Americans tend to think of elections as the apex of democracy. But in some cases they are the opposite. In countries with weak democratic cultures and lax rule of law, elections can be destabilizing. Nigeria, which will hold elections next month, is a case in point.
Americans tend to think of elections as the apex of democracy. But in some cases they are the opposite. In countries with weak democratic cultures and lax rule of law, elections can be destabilizing. They can promote violence and undermine good governance.
No matter which candidate is declared victorious, there are plenty of reasons for the loser to reject the results.
Nairobi's use of extreme measures to fight terrorism is undermining its fledgling democracy.
As one of its first acts of the new year, Kenya’s High Court overturned eight provisions of a controversial security law designed to give the government sweeping powers to fight terrorism, particularly against the Somalia-based group al Shabaab. The decision has been hailed in Kenya as a great win for free speech and civil rights. Although the ruling was indeed a victory, it came in the middle of a troubling slide by President Uhuru Kenyatta’s government into increasingly draconian behavior.
Fragile cities—places where government authority is crumbling and violence runs deep—will be the world's greatest challenge in the coming decades. But turning such cities around is possible. Here's how.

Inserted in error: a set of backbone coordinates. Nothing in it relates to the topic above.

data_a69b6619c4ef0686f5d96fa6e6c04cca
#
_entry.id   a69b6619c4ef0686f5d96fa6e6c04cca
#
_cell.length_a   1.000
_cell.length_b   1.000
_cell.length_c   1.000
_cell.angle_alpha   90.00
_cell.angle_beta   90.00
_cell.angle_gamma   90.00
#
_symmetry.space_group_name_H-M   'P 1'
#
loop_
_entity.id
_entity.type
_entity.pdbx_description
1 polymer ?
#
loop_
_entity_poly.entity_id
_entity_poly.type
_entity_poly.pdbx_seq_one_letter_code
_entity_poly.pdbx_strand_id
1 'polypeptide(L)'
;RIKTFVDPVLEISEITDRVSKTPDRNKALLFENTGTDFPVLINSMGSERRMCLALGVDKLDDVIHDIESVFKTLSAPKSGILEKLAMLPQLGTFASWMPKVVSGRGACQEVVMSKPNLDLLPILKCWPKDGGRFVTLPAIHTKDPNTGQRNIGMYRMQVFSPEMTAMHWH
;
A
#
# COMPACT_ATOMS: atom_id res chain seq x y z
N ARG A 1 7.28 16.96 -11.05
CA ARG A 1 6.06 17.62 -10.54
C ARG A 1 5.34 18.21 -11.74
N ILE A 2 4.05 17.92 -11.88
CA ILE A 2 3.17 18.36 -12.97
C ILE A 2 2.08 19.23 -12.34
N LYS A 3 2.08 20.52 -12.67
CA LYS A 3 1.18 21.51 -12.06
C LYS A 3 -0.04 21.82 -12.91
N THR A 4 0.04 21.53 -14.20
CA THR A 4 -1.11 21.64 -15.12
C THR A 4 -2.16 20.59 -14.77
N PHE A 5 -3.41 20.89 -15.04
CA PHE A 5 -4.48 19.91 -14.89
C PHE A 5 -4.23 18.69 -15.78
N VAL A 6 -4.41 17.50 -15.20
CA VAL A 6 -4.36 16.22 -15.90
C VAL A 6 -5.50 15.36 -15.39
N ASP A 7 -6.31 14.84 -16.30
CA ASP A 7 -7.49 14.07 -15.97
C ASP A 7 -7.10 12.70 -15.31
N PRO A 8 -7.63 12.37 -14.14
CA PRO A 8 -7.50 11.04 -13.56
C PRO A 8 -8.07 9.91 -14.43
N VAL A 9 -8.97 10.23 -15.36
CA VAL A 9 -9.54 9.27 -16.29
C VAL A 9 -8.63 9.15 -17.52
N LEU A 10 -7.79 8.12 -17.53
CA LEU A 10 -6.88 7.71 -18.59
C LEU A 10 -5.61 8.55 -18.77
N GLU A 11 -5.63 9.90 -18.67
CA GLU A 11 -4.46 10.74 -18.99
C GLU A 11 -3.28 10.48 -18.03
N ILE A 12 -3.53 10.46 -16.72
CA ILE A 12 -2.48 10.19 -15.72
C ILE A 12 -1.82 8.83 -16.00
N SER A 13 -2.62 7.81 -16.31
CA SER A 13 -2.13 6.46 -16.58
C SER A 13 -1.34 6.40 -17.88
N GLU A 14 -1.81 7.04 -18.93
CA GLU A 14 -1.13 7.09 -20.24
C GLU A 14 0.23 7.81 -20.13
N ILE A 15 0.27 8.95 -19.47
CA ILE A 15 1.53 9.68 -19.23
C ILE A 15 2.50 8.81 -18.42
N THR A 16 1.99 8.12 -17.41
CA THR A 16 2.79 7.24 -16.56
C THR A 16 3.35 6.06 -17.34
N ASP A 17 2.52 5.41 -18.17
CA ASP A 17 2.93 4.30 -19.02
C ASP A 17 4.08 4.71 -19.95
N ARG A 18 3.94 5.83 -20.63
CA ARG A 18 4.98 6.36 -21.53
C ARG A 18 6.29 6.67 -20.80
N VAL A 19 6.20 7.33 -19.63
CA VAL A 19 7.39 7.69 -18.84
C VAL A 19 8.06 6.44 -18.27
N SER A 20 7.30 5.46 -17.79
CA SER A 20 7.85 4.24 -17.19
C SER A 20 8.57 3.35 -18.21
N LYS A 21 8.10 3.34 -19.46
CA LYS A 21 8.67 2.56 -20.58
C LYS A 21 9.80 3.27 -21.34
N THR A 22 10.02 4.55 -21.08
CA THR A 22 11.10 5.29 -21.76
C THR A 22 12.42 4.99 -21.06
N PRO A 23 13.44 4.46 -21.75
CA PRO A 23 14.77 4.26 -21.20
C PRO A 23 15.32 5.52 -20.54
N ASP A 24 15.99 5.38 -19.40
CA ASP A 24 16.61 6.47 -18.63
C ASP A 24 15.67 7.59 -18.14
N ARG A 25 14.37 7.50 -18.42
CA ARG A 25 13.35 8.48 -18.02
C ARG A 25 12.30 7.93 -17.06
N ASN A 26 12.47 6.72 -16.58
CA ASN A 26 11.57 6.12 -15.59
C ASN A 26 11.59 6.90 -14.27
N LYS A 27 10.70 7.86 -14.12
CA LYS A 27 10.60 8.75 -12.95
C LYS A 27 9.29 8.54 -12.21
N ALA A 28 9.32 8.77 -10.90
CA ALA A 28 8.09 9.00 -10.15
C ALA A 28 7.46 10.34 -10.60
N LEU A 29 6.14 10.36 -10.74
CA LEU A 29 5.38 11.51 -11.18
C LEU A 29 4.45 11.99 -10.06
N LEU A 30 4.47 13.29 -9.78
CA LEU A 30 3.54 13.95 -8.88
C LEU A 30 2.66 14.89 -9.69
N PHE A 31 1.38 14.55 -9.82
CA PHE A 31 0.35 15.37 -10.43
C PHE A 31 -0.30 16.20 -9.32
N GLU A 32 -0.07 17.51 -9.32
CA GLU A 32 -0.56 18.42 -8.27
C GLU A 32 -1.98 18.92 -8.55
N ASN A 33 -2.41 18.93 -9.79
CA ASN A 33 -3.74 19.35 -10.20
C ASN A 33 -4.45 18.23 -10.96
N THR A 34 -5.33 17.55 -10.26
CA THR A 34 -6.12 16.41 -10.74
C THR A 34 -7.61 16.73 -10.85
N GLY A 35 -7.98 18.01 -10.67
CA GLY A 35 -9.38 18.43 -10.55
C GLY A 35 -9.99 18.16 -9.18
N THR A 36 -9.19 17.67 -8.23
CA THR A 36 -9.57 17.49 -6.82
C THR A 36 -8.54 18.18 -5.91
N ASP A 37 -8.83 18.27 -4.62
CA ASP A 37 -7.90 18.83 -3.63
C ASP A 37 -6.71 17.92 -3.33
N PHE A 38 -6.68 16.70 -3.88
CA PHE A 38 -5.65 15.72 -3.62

In the decades to come, the city, not the state, will decide stability and development. People around the world have been converging on cities for centuries, and more than half of them live in one today. Western cities have grown so dominant that commentators now speak of “the triumph” of cities and call on mayors to rule the world.
Monday, 01-05-15Africa CallingBorn in northern Sudan in 1946, Mo Ibrahim received a scholarship to Alexandria University, in Egypt, and graduated with a degree in electrical engineering in 1968.
Monday, 01-05-15Who Lost Congo?Stephen Weissman should be congratulated for his excellent research on the CIAs involvement in Congos internal politics immediately after independence (What Really Happened in Congo, July/August 2014).
Monday, 12-29-14The Monster in the SeaLaurie Garrett travels to the Liberian border village of Jene-Wonde, and reveals the dangers in declaring victory over Ebola.
Wednesday, 12-24-14Pushing Ebola to the Brink of Gone in LiberiaPresident Ellen Johnson Sirleaf is fighting a grueling battle against the Ebola epidemic in Liberia. But, as Laurie Garrett learns in an interview with the president, she's not winning plaudits at home.
Tuesday, 12-16-14Domestic Politics and China's Health Aid to AfricaThis study explores the role of domestic politics in Chinas health-related development assistance to Africa. It identifies domestic politics as a constant, even critical, component in shaping and structuring Chinas health aid to Africa.
Thursday, 12-11-14Can Nigeria Endure Falling Oil Prices?Nigerias heavy dependence on oil revenues puts it in a risky position economically and politically, raising new concerns about instability in Africas most populous country, writes CFRs John Campbell.
Thursday, 12-11-14Facing Death Without Spreading DiseaseIn the second piece in this four-part series, Laurie Garrett reports on how Sierra Leones traditional burial practices spread Ebola, and why officials struggle to count the toll.
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